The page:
According to research, the average income of disabled artists’ was around KRW 8.09 million, with an average of just KRW 2.18 million earned solely from art work. This is despite 62.2% of those surveyed stating that it is their full-time occupation. Among respondents, 92.4% believe they lack sufficient opportunities to engage in cultural and artistic activities. ‘Expansion of support and in the number of grant recipients for creative work’ was cited most often as an urgent policy requirement to address the issues (70.5%).
[Enhanced creative-field work supports] The ministry will expand art competition projects & grants for art creation, secure barrier-free spaces for artwork (a universial stage that can be a place for all), offer assistance during the entire lifecycle of artistic activity (entry to arts market, etc.)
Responding to the survey results and to add additional scaffolding for disabled artists to comfortably pursue their creative endeavors, the MCST will seek to increase annual grant aid for public art competition projects to KRW 20 billion by 2026 (KRW 6.7 billion in 2022), and widen the net of grant recipients to 2,000 people annually (619 recipients for the first half of 2022). Furthermore, to make suitable work space more available, the ministry plans to construct a universal stage for artists, along with an exhibition center, barrier-free creation zones and customized residential facilities where they can live and work. A strong case for the provision of such spaces is the Creative Growth Art Center in Oakland, USA. This organization, founded in 1974, supports the advancement of artists with disabilities and offers a platform for exhibition, promotion and sale of their work. The center is known for incubating the careers of some of the most renowned disabled artists, such as Dan Miller and Judith Scott.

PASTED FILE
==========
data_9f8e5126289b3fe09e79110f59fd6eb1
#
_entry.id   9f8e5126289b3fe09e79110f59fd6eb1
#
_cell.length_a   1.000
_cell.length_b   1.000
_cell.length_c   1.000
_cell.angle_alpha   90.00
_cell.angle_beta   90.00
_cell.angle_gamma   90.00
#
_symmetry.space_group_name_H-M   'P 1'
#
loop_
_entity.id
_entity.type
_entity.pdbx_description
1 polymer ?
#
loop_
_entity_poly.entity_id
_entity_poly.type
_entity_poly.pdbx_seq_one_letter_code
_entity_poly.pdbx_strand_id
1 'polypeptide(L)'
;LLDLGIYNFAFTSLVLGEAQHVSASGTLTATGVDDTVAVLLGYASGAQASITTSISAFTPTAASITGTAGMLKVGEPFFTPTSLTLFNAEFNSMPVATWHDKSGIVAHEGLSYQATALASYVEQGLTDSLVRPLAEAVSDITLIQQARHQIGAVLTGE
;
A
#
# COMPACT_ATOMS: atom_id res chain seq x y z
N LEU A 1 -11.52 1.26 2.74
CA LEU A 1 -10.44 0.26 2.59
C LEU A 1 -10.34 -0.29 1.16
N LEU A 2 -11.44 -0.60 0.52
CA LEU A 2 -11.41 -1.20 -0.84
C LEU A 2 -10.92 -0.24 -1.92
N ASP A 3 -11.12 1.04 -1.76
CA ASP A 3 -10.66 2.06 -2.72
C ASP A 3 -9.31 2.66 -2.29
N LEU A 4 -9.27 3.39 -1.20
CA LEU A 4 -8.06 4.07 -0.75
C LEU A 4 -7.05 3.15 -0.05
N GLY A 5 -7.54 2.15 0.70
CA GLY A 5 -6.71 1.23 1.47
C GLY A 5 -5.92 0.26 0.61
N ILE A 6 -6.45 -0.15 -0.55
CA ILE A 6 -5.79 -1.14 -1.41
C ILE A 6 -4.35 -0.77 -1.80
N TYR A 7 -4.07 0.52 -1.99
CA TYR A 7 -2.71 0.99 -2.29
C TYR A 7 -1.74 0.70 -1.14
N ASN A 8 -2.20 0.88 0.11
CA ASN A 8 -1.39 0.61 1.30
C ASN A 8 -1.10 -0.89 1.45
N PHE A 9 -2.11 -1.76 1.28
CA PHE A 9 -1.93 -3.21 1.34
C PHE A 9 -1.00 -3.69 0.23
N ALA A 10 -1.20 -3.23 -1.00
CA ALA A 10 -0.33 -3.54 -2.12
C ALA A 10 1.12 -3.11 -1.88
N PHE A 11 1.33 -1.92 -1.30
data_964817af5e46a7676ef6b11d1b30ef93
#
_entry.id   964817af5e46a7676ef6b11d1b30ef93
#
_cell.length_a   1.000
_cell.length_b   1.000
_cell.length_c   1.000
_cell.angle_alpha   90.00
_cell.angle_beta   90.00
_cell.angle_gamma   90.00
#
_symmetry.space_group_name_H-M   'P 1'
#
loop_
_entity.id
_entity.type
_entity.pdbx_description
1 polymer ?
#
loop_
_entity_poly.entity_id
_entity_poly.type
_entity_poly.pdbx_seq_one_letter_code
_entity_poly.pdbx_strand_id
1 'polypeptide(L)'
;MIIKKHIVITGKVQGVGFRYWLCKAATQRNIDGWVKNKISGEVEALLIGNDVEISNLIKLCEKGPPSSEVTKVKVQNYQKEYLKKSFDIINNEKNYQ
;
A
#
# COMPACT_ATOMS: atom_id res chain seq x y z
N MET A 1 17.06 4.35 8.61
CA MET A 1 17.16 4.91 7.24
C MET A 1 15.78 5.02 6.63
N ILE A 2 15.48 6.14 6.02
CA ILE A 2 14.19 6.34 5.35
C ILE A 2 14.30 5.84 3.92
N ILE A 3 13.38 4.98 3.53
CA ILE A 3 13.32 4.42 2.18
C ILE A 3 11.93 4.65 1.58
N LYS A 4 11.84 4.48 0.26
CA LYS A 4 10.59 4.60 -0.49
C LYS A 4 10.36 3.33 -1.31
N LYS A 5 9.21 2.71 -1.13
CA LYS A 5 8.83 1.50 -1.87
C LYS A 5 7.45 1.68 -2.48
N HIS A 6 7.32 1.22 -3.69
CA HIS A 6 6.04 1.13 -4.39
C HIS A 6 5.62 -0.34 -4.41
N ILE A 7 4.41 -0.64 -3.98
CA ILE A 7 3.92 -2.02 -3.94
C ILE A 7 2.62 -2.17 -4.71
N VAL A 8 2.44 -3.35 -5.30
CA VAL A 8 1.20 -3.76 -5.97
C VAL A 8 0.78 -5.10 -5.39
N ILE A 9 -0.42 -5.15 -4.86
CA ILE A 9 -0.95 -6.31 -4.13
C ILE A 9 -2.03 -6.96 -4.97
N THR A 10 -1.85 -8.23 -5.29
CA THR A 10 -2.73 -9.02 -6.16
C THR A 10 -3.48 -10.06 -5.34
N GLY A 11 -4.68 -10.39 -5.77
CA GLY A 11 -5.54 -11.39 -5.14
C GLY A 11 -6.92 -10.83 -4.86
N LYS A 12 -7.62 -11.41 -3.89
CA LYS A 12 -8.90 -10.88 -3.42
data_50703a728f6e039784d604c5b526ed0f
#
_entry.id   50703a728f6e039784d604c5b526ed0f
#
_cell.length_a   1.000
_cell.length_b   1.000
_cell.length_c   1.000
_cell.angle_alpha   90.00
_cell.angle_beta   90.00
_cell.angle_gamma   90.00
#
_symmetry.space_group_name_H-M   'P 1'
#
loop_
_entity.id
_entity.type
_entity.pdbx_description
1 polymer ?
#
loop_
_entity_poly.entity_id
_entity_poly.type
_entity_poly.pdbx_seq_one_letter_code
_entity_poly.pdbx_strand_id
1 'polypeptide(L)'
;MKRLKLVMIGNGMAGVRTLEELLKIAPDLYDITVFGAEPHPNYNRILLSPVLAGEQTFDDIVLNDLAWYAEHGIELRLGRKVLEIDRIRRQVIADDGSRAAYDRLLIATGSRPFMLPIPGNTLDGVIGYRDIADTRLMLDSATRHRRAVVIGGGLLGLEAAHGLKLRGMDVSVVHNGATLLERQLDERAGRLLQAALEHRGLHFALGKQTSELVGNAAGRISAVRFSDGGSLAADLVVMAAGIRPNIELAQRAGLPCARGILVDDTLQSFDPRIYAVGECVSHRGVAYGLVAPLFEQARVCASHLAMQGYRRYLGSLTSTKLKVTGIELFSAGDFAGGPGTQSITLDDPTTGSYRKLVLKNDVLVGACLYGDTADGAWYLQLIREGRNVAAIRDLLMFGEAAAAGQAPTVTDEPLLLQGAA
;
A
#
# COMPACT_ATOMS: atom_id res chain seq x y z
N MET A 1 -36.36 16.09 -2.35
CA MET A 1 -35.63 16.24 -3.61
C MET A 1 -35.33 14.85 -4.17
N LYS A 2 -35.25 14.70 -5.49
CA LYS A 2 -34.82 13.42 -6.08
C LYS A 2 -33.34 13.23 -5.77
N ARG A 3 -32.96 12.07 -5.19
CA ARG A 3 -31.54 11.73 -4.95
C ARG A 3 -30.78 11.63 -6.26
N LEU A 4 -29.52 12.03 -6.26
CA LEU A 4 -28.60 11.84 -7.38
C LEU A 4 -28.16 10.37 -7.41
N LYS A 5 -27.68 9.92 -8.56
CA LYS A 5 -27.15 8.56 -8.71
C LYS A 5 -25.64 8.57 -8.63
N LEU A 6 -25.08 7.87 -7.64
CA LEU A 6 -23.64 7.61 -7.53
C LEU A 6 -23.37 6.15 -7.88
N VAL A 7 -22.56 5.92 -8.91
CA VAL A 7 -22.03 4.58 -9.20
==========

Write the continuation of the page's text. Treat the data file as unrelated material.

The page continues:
The ministry will assist disabled artists to engage more vigorously in the marketplace, via numerous initiatives. Following revision of the Act on Supporting Disabled Artists, passed on the September 9 plenary session of the National Assembly of the Republic of Korea, all national, municipal and public institutions are mandated to prioritize works by the disabled when purchasing art. The ministry will: a) pursue art-leasing projects with the work of disabled artists to public institutions, libraries and medical facilities, b) scale up an on-line platform for the distribution of artwork, c) provide support for participation in international disabled artist festivals, including the UK-based “Unlimited”, and d) foster deeper co-creation and collaboration among disabled artists, domestically and worldwide.